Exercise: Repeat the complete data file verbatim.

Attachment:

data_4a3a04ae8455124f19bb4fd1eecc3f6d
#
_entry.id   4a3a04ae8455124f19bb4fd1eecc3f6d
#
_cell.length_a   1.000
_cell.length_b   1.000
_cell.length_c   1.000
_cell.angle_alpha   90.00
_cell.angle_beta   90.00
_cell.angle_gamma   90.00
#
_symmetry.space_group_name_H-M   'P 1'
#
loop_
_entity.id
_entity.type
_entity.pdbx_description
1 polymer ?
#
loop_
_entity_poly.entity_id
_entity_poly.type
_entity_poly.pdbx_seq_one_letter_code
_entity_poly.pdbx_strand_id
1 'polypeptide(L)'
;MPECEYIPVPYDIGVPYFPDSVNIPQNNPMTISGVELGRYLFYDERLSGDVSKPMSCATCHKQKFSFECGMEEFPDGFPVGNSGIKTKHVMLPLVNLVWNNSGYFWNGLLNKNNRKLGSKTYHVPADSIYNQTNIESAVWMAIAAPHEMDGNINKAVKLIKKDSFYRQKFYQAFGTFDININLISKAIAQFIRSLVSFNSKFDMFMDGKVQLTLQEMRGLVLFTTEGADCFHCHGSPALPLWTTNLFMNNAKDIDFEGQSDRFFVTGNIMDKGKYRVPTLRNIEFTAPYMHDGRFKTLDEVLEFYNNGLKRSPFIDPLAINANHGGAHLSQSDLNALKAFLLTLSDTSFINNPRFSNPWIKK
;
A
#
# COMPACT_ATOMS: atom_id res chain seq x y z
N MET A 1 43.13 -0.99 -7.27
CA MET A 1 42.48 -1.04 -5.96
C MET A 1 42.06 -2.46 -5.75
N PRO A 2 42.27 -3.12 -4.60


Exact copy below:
data_4a3a04ae8455124f19bb4fd1eecc3f6d
#
_entry.id   4a3a04ae8455124f19bb4fd1eecc3f6d
#
_cell.length_a   1.000
_cell.length_b   1.000
_cell.length_c   1.000
_cell.angle_alpha   90.00
_cell.angle_beta   90.00
_cell.angle_gamma   90.00
#
_symmetry.space_group_name_H-M   'P 1'
#
loop_
_entity.id
_entity.type
_entity.pdbx_description
1 polymer ?
#
loop_
_entity_poly.entity_id
_entity_poly.type
_entity_poly.pdbx_seq_one_letter_code
_entity_poly.pdbx_strand_id
1 'polypeptide(L)'
;MPECEYIPVPYDIGVPYFPDSVNIPQNNPMTISGVELGRYLFYDERLSGDVSKPMSCATCHKQKFSFECGMEEFPDGFPVGNSGIKTKHVMLPLVNLVWNNSGYFWNGLLNKNNRKLGSKTYHVPADSIYNQTNIESAVWMAIAAPHEMDGNINKAVKLIKKDSFYRQKFYQAFGTFDININLISKAIAQFIRSLVSFNSKFDMFMDGKVQLTLQEMRGLVLFTTEGADCFHCHGSPALPLWTTNLFMNNAKDIDFEGQSDRFFVTGNIMDKGKYRVPTLRNIEFTAPYMHDGRFKTLDEVLEFYNNGLKRSPFIDPLAINANHGGAHLSQSDLNALKAFLLTLSDTSFINNPRFSNPWIKK
;
A
#
# COMPACT_ATOMS: atom_id res chain seq x y z
N MET A 1 43.13 -0.99 -7.27
CA MET A 1 42.48 -1.04 -5.96
C MET A 1 42.06 -2.46 -5.75
N PRO A 2 42.27 -3.12 -4.60